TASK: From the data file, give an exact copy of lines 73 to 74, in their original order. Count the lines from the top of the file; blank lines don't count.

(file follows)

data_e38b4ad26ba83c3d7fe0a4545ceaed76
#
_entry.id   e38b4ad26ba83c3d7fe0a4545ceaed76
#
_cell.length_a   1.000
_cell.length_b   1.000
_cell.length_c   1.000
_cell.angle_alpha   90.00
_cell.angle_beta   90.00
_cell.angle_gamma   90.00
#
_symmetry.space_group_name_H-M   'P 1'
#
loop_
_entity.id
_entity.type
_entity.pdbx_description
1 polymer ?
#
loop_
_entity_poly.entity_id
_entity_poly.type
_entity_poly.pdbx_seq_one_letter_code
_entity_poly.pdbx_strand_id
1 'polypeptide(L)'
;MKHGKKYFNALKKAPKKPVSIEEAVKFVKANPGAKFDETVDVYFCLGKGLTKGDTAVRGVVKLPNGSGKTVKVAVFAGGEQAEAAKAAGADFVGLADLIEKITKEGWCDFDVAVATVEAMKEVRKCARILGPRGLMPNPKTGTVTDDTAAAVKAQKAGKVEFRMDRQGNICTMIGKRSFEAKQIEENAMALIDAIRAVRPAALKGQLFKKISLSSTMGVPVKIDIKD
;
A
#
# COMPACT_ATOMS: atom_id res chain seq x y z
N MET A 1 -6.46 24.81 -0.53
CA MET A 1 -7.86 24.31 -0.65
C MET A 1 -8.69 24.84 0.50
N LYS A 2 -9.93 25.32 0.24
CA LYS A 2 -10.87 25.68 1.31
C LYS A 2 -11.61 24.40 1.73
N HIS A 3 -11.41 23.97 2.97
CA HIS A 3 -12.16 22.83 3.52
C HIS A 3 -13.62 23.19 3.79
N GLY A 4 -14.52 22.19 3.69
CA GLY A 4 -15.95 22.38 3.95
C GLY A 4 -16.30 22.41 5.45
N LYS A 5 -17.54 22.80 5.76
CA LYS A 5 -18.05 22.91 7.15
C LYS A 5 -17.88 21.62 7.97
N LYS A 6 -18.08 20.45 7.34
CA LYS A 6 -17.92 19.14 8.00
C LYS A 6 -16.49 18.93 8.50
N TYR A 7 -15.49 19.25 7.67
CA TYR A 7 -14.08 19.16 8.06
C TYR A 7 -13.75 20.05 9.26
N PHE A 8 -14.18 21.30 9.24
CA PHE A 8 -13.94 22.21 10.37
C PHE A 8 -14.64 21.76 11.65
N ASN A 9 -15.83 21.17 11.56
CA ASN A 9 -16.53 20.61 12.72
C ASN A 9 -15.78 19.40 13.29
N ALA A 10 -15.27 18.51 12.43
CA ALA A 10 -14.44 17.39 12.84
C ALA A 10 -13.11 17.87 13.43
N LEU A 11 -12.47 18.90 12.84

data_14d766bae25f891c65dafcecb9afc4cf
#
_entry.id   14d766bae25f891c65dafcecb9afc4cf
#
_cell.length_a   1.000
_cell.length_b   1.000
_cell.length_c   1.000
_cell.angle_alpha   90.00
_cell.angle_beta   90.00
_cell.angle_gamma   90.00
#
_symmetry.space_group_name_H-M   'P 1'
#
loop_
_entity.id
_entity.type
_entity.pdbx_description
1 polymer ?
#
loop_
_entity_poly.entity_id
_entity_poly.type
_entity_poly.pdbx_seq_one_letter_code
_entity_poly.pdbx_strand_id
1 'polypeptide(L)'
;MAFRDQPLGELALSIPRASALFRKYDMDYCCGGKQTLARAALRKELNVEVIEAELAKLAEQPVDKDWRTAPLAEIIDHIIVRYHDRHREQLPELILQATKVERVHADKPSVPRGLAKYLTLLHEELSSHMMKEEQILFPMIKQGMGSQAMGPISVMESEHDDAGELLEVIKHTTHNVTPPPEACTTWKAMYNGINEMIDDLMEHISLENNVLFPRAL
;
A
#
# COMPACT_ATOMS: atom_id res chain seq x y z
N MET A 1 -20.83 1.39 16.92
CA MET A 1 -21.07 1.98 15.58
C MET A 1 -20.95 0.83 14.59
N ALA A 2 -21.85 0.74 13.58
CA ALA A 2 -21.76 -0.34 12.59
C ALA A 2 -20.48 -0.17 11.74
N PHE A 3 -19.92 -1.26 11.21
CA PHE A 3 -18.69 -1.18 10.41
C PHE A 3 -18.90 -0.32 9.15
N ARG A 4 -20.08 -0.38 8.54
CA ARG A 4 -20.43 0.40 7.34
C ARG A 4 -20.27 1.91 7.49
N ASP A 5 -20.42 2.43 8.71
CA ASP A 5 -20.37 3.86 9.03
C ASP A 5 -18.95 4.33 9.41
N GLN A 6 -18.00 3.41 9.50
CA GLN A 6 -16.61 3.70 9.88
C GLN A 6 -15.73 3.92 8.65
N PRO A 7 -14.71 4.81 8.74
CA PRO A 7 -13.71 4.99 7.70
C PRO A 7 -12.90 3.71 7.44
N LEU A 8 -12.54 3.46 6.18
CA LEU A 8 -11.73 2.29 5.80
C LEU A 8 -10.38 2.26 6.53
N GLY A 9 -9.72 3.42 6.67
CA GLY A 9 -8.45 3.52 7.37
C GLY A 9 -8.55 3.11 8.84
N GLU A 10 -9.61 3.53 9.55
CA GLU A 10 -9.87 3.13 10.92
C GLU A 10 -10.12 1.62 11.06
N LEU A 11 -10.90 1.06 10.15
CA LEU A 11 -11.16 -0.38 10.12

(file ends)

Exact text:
_symmetry.space_group_name_H-M   'P 1'
#